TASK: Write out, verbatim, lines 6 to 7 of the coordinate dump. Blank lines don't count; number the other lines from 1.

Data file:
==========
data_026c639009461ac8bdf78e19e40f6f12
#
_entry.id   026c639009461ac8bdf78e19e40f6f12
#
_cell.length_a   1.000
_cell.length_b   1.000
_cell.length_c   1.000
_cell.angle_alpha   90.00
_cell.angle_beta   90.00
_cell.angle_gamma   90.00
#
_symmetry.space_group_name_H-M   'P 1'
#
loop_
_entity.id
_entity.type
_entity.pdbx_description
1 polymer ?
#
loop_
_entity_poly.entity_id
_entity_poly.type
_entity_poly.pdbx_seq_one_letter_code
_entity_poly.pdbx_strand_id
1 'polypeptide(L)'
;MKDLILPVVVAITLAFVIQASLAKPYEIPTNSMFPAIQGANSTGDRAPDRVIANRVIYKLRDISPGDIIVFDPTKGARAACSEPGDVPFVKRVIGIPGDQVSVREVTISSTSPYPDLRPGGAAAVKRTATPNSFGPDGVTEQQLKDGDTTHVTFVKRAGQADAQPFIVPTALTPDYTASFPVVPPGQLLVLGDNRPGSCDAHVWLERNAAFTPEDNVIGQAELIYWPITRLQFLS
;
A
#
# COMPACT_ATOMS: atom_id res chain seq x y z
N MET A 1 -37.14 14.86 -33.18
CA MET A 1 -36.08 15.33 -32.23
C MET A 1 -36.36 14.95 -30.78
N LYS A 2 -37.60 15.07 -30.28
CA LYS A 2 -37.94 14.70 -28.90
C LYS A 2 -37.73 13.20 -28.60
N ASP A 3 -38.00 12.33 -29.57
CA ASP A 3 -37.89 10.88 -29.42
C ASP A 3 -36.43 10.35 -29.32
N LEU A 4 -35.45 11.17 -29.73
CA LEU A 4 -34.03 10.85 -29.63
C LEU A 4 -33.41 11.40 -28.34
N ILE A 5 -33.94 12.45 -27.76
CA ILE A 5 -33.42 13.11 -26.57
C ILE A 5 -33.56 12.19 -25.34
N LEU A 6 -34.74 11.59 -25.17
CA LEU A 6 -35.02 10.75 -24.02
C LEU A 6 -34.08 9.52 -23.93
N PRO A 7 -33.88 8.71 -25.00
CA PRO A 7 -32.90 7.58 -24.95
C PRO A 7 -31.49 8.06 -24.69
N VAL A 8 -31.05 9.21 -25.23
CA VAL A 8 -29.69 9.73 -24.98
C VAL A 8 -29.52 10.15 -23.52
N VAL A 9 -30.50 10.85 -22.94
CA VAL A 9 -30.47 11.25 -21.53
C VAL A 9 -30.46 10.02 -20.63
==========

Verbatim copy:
_cell.length_b   1.000
_cell.length_c   1.000